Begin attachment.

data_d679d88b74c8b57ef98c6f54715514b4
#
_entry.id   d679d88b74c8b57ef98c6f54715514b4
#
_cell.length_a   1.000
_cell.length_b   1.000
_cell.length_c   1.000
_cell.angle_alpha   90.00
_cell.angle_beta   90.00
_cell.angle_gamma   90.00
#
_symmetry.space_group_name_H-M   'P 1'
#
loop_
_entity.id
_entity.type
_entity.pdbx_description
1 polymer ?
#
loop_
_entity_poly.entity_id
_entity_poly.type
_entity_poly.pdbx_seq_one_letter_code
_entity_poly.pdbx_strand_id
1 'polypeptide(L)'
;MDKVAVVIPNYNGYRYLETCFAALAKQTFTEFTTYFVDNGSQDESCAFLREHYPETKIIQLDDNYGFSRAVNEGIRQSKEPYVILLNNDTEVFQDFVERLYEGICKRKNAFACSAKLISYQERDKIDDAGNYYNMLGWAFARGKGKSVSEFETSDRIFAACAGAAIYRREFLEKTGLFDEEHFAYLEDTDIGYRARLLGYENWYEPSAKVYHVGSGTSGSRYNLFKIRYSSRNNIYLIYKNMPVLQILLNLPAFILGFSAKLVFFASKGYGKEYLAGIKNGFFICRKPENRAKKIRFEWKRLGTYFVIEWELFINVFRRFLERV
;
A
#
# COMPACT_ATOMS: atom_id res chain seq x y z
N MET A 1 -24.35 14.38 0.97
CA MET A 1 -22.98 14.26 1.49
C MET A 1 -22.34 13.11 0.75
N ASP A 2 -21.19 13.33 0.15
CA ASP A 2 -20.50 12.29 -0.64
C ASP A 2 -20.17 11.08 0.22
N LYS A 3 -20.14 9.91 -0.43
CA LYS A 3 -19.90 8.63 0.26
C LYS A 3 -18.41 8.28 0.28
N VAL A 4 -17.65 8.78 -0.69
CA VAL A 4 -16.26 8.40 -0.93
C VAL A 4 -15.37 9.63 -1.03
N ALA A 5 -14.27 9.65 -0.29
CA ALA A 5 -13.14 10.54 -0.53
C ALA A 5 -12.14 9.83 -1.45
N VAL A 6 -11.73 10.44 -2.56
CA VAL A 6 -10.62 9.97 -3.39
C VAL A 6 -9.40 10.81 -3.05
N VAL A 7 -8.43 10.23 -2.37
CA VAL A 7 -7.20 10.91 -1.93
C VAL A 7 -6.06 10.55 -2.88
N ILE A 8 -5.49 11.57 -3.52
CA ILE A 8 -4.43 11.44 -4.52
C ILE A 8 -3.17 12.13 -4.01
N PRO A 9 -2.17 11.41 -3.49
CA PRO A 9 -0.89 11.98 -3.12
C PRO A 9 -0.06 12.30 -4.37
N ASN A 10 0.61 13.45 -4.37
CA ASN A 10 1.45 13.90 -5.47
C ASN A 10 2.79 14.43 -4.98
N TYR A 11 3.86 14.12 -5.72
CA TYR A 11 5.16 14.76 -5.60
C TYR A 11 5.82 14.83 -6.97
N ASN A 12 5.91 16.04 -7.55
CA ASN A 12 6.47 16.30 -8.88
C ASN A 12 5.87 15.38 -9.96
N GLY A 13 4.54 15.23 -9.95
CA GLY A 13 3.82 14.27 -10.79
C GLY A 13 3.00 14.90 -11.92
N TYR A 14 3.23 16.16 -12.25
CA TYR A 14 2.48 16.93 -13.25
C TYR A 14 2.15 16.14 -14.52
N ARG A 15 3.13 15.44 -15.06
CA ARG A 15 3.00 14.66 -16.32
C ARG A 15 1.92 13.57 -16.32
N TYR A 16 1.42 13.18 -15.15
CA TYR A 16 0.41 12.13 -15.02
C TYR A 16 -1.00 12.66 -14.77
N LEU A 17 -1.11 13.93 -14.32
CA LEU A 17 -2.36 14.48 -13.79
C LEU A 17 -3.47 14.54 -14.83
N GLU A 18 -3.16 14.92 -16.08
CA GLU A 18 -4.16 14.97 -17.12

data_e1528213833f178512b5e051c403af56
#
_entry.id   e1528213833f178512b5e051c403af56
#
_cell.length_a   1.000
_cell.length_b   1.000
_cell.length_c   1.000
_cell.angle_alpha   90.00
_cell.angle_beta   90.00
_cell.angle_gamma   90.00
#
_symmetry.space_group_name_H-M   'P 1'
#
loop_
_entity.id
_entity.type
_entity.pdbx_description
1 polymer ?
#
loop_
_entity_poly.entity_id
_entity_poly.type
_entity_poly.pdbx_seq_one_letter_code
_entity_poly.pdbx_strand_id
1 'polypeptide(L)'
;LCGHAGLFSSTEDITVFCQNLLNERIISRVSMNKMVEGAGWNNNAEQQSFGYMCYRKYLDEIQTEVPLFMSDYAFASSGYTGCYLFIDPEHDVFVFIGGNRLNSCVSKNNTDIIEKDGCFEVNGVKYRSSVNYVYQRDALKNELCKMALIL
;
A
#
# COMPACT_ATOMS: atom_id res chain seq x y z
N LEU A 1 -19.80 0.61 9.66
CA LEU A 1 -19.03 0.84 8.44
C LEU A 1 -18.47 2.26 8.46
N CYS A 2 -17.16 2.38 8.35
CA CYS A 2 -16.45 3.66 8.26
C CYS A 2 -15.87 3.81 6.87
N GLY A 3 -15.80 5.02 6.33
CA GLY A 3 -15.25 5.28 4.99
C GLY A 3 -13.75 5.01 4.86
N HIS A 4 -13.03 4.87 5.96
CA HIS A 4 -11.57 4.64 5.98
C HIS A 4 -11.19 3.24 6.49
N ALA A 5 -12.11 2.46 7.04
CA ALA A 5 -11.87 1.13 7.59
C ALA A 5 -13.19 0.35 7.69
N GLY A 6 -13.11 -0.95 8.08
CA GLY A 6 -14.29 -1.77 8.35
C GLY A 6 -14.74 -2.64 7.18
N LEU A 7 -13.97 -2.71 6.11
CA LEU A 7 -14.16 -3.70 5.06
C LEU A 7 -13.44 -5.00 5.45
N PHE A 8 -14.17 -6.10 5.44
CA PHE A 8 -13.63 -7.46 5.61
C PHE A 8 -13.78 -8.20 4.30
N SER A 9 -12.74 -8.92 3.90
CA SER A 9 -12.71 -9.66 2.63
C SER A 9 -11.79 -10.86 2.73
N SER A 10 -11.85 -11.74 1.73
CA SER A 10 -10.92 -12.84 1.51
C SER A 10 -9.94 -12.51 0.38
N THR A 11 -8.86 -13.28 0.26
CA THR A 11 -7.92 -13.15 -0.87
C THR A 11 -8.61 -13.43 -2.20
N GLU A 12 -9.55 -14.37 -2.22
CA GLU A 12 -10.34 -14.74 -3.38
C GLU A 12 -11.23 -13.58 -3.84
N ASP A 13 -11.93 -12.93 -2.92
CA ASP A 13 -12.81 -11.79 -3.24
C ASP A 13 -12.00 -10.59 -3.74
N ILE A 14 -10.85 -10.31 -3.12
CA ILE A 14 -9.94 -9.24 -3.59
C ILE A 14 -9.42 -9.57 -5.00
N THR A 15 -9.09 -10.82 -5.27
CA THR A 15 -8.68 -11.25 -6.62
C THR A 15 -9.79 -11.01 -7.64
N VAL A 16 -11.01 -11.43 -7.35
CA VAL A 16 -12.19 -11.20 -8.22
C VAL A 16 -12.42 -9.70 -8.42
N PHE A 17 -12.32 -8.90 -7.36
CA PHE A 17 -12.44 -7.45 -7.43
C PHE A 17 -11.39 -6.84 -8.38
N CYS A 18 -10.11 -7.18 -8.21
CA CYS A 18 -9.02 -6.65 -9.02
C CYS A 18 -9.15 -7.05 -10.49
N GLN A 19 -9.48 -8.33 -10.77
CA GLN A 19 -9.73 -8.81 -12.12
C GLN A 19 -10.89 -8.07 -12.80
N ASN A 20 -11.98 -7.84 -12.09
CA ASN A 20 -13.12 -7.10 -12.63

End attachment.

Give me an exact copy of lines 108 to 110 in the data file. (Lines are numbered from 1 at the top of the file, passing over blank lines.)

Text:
1 'polypeptide(L)'
;LCGHAGLFSSTEDITVFCQNLLNERIISRVSMNKMVEGAGWNNNAEQQSFGYMCYRKYLDEIQTEVPLFMSDYAFASSGYTGCYLFIDPEHDVFVFIGGNRLNSCVSKNNTDIIEKDGCFEVNGVKYRSSVNYVYQRDALKNELCKMALIL
;